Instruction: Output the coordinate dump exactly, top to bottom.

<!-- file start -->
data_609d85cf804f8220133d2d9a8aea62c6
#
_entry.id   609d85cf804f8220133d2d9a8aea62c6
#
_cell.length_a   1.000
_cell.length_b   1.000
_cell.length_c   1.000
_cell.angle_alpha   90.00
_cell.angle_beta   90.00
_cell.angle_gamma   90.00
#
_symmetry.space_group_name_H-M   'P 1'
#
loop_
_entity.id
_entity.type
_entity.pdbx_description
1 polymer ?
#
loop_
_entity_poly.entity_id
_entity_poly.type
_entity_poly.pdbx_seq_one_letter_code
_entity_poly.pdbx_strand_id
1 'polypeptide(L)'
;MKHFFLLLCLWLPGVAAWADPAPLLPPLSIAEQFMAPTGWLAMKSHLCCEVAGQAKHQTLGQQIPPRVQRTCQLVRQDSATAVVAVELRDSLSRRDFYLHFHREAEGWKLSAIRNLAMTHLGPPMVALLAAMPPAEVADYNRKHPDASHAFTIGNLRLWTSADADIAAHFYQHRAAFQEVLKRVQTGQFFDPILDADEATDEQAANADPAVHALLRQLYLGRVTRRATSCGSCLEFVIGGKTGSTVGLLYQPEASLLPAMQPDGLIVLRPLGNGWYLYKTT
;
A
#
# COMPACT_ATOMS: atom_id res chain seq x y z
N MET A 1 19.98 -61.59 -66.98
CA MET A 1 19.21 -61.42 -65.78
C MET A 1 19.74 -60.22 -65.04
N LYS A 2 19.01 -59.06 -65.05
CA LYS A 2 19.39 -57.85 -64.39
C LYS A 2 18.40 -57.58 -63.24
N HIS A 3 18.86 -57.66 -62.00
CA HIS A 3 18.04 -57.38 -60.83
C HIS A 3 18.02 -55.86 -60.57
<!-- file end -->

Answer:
data_609d85cf804f8220133d2d9a8aea62c6
#
_entry.id   609d85cf804f8220133d2d9a8aea62c6
#
_cell.length_a   1.000
_cell.length_b   1.000
_cell.length_c   1.000
_cell.angle_alpha   90.00
_cell.angle_beta   90.00
_cell.angle_gamma   90.00
#
_symmetry.space_group_name_H-M   'P 1'
#
loop_
_entity.id
_entity.type
_entity.pdbx_description
1 polymer ?
#
loop_
_entity_poly.entity_id
_entity_poly.type
_entity_poly.pdbx_seq_one_letter_code
_entity_poly.pdbx_strand_id
1 'polypeptide(L)'
;MKHFFLLLCLWLPGVAAWADPAPLLPPLSIAEQFMAPTGWLAMKSHLCCEVAGQAKHQTLGQQIPPRVQRTCQLVRQDSATAVVAVELRDSLSRRDFYLHFHREAEGWKLSAIRNLAMTHLGPPMVALLAAMPPAEVADYNRKHPDASHAFTIGNLRLWTSADADIAAHFYQHRAAFQEVLKRVQTGQFFDPILDADEATDEQAANADPAVHALLRQLYLGRVTRRATSCGSCLEFVIGGKTGSTVGLLYQPEASLLPAMQPDGLIVLRPLGNGWYLYKTT
;
A
#
# COMPACT_ATOMS: atom_id res chain seq x y z
N MET A 1 19.98 -61.59 -66.98
CA MET A 1 19.21 -61.42 -65.78
C MET A 1 19.74 -60.22 -65.04
N LYS A 2 19.01 -59.06 -65.05
CA LYS A 2 19.39 -57.85 -64.39
C LYS A 2 18.40 -57.58 -63.24
N HIS A 3 18.86 -57.66 -62.00
CA HIS A 3 18.04 -57.38 -60.83
C HIS A 3 18.02 -55.86 -60.57